18 May 2022

Salon: “Elon Musk, Twitter and the future: His long-term vision is even weirder than you think”

In brief, the longtermists claim that if humanity can survive the next few centuries and successfully colonize outer space, the number of people who could exist in the future is absolutely enormous. According to the “father of Longtermism”, Nick Bostrom, there could be something like 10^58 human beings in the future, although most of them would be living “happy lives” inside vast computer simulations powered by nanotechnological systems designed to capture all or most of the energy output of stars. (Why Bostrom feels confident that all these people would be “happy” in their simulated lives is not clear. Maybe they would take digital Prozac or something?) Other longtermists, such as Hilary Greaves and Will MacAskill, calculate that there could be 10^45 happy people in computer simulations within our Milky Way galaxy alone. That’s a whole lot of people, and longtermists think you should be very impressed.

So the question is: If you want to do “the most good”, should you focus on helping people who are alive right now or these vast numbers of possible people living in computer simulations in the far future? The answer is, of course, that you should focus on these far-future digital beings.

Phil Torres

In my previous linked article, the author writes at some point that he believes Elon Mask wants to do some flavor of good. And here we have some clues as to what Musk considers ‘good’ for the future of humanity. I would take this with some grain of salt, as we can’t definitely know what his plans and expectations are, but seems plausible considering the kind of projects he’s involved in.

Superintelligence: Paths, Dangers, Strategies, by Nick Bostrom, eBook cover

This doesn’t mean we should entirely neglect current problems, as the longtermists would certainly tell us, but in their view we should help contemporary people only insofar as doing so will ensure that these future people will exist. This is not unlike the logic that leads corporations to care about their employees’ mental health. For corporations, people are not valuable as ends in themselves. Instead, good mental health matters because it is conducive to maximizing profit, since healthy people tend to be more productive. Corporations care about people insofar as doing so benefits them.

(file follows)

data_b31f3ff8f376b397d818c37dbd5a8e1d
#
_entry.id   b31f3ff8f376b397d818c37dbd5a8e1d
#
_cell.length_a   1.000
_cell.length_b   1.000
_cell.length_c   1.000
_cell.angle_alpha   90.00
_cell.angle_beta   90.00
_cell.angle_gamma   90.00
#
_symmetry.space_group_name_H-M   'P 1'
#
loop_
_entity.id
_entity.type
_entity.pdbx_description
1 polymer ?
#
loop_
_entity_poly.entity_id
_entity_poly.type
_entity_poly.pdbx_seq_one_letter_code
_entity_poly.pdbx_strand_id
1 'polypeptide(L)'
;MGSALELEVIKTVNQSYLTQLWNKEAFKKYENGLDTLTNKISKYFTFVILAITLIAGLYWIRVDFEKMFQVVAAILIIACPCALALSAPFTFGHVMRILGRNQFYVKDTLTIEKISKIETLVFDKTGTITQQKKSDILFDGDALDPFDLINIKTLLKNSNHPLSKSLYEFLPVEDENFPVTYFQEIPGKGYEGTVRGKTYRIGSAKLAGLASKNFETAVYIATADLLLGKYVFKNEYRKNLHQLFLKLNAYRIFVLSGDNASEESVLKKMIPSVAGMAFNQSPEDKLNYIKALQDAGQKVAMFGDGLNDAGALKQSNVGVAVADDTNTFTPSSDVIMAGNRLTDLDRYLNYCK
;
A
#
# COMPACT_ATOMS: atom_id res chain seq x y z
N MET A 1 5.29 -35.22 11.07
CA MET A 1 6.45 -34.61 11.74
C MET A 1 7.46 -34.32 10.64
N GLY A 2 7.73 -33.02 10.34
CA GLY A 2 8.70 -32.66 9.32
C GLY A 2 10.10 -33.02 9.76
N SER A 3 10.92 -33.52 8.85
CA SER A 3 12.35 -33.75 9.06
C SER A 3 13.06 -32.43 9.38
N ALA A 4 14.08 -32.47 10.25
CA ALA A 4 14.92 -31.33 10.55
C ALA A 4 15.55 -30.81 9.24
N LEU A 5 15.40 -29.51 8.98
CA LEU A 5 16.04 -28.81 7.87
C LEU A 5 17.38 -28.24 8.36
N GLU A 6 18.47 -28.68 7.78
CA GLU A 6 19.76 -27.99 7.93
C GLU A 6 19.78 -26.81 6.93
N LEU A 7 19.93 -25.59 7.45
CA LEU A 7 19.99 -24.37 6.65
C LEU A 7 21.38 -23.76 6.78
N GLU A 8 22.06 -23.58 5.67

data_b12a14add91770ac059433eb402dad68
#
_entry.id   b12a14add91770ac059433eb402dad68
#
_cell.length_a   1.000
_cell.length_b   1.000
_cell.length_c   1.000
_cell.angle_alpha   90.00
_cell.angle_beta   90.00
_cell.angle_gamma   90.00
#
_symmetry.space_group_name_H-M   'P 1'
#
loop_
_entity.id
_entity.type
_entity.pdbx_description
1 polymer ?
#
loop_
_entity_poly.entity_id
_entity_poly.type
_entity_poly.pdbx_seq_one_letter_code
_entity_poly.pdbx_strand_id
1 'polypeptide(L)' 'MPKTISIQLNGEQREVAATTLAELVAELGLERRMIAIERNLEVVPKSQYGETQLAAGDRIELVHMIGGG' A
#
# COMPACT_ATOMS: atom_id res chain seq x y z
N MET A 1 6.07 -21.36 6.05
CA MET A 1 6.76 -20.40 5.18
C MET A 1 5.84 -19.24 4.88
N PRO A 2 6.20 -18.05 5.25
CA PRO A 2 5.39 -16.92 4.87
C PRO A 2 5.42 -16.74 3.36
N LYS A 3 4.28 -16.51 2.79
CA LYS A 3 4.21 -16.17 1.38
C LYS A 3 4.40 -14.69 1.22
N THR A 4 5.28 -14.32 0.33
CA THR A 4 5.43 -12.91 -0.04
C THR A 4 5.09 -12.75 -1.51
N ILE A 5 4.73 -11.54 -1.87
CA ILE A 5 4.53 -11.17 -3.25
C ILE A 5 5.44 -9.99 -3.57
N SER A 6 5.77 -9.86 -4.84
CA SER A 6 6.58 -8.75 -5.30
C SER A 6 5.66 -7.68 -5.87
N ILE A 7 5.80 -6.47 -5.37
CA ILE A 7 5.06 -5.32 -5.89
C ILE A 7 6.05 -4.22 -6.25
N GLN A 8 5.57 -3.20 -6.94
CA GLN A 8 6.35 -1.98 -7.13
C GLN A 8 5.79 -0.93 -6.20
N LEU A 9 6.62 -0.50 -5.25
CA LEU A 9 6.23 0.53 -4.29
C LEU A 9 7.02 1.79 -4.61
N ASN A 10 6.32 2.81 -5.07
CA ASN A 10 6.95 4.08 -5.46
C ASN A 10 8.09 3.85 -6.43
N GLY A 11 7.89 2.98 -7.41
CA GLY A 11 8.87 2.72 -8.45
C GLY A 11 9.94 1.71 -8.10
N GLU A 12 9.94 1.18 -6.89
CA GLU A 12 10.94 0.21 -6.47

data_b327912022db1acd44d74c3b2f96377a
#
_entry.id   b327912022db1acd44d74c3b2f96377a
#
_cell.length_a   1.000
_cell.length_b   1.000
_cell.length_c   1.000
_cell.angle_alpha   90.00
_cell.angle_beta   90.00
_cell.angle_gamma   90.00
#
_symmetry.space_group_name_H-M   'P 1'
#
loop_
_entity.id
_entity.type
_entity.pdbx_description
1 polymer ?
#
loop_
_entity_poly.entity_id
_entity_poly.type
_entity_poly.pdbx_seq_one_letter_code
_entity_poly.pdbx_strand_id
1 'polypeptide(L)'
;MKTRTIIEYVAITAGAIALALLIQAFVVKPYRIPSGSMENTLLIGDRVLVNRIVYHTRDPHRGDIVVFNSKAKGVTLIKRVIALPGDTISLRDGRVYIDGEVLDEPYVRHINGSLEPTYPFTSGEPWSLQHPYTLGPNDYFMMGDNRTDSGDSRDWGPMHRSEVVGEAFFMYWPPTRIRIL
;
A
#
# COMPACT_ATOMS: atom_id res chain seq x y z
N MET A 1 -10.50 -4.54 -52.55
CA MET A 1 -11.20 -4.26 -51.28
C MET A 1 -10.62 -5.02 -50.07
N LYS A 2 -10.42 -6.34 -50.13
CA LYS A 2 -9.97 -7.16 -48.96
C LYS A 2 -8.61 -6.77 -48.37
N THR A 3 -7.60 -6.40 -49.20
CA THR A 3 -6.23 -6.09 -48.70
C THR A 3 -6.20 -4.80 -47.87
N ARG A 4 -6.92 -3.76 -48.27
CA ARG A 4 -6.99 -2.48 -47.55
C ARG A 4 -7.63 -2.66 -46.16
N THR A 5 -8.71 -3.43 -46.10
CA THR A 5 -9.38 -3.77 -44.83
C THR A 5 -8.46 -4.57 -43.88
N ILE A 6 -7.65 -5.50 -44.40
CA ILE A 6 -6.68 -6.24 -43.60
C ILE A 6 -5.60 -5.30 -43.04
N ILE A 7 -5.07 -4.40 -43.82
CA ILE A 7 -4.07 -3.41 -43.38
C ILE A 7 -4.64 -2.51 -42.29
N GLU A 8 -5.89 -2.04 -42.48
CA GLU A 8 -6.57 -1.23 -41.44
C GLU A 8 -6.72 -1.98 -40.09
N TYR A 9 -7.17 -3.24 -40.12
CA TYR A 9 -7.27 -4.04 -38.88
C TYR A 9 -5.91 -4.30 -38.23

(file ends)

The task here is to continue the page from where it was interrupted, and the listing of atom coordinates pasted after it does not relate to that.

For longtermists, morality and economics are almost indistinguishable: Both are numbers games that aim to maximize something. In the case of businesses, you want to maximize profit, while in the case of morality, you want to maximize “happy people”. It’s basically ethics as capitalism.

Musk has explicitly said that buying Twitter is about the future of civilization. That points to his peculiar notion of philanthropy and the notion that no matter how obnoxious, puerile, inappropriate or petty his behavior — no matter how destructive or embarrassing his actions may be in the present — by aiming to influence the long-term future, he stands a chance of being considered by all those happy people in future computer simulations as having done more good, overall, than any single person in human history so far. Step aside, Mahatma Gandhi, Mother Teresa and Martin Luther King Jr.

This vision for the future of the human race is relatively common in science-fiction, possibly one of the best examples being Greg Egan’s Diaspora. The thing is… in Diaspora, becoming virtual was a refuge from the environmental calamities on Earth; not a decision taken freely or lightly, but rather a solution to ensure the survival of humanity. To me, this signifies that humanity failed to think long-term and large-scale, otherwise they would have prevented a climate catastrophe, and biological and cybernetic humans could have coexisted and pursued alternate paths of development.

The notion that Musk’s actions today will bring about this longtermist Eden is extremely arrogant and egotistic. If we’re talking about a distant far-future, by definition everyone currently alive cannot know the ultimate outcome of their actions, therefore we cannot judge people by this hypothetical compounded ‘future good’, but by their consequences during our lifetimes. Even if this pan-galactical virtual civilization eventually emerges, their members will have so little in common with current humans we cannot presume to guess what they will consider ‘happiness’ or how will they judge the actions of their distant ancestors. If we as a species make it that far, it’s entirely possible that most historical records of the 21st century will have been long-lost during the (unavoidable) upheavals on the way there. Maybe Musk should next invest in a disaster-proof bunker in a remote place to preserve his memoires…

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